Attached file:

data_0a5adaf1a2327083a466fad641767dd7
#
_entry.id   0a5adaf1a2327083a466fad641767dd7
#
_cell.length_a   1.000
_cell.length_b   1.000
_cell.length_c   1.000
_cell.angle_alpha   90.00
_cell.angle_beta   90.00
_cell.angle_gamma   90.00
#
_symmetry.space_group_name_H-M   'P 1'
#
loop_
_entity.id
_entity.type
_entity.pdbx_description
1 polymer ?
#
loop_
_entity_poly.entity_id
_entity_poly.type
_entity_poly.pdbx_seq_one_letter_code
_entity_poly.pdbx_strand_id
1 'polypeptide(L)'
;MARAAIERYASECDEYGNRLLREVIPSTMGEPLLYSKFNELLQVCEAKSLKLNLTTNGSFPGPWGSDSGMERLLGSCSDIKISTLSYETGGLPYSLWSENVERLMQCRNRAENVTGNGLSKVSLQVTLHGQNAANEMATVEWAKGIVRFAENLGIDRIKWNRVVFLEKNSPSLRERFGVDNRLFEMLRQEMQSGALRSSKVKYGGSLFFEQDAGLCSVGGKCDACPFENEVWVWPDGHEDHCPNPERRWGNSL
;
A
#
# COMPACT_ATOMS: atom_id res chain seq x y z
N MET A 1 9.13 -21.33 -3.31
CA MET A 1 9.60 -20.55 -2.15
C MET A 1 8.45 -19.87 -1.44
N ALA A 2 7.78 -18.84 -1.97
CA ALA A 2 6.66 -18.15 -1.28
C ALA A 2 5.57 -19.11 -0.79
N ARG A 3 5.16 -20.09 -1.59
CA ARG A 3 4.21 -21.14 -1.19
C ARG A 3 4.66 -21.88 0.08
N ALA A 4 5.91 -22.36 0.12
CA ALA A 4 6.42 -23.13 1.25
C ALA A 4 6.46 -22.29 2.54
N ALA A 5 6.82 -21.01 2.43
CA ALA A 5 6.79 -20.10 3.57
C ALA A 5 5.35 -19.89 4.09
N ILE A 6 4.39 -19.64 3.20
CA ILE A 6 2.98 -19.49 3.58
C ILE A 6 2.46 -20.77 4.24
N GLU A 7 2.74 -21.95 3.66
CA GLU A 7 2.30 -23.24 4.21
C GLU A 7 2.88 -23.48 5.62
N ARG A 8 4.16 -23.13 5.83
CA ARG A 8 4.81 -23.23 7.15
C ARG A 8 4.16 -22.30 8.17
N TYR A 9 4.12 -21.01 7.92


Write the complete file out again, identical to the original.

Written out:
data_0a5adaf1a2327083a466fad641767dd7
#
_entry.id   0a5adaf1a2327083a466fad641767dd7
#
_cell.length_a   1.000
_cell.length_b   1.000
_cell.length_c   1.000
_cell.angle_alpha   90.00
_cell.angle_beta   90.00
_cell.angle_gamma   90.00
#
_symmetry.space_group_name_H-M   'P 1'
#
loop_
_entity.id
_entity.type
_entity.pdbx_description
1 polymer ?
#
loop_
_entity_poly.entity_id
_entity_poly.type
_entity_poly.pdbx_seq_one_letter_code
_entity_poly.pdbx_strand_id
1 'polypeptide(L)'
;MARAAIERYASECDEYGNRLLREVIPSTMGEPLLYSKFNELLQVCEAKSLKLNLTTNGSFPGPWGSDSGMERLLGSCSDIKISTLSYETGGLPYSLWSENVERLMQCRNRAENVTGNGLSKVSLQVTLHGQNAANEMATVEWAKGIVRFAENLGIDRIKWNRVVFLEKNSPSLRERFGVDNRLFEMLRQEMQSGALRSSKVKYGGSLFFEQDAGLCSVGGKCDACPFENEVWVWPDGHEDHCPNPERRWGNSL
;
A
#
# COMPACT_ATOMS: atom_id res chain seq x y z
N MET A 1 9.13 -21.33 -3.31
CA MET A 1 9.60 -20.55 -2.15
C MET A 1 8.45 -19.87 -1.44
N ALA A 2 7.78 -18.84 -1.97
CA ALA A 2 6.66 -18.15 -1.28
C ALA A 2 5.57 -19.11 -0.79
N ARG A 3 5.16 -20.09 -1.59
CA ARG A 3 4.21 -21.14 -1.19
C ARG A 3 4.66 -21.88 0.08
N ALA A 4 5.91 -22.36 0.12
CA ALA A 4 6.42 -23.13 1.25
C ALA A 4 6.46 -22.29 2.54
N ALA A 5 6.82 -21.01 2.43
CA ALA A 5 6.79 -20.10 3.57
C ALA A 5 5.35 -19.89 4.09
N ILE A 6 4.39 -19.64 3.20
CA ILE A 6 2.98 -19.49 3.58
C ILE A 6 2.46 -20.77 4.24
N GLU A 7 2.74 -21.95 3.66
CA GLU A 7 2.30 -23.24 4.21
C GLU A 7 2.88 -23.48 5.62
N ARG A 8 4.16 -23.13 5.83
CA ARG A 8 4.81 -23.23 7.15
C ARG A 8 4.16 -22.30 8.17
N TYR A 9 4.12 -21.01 7.92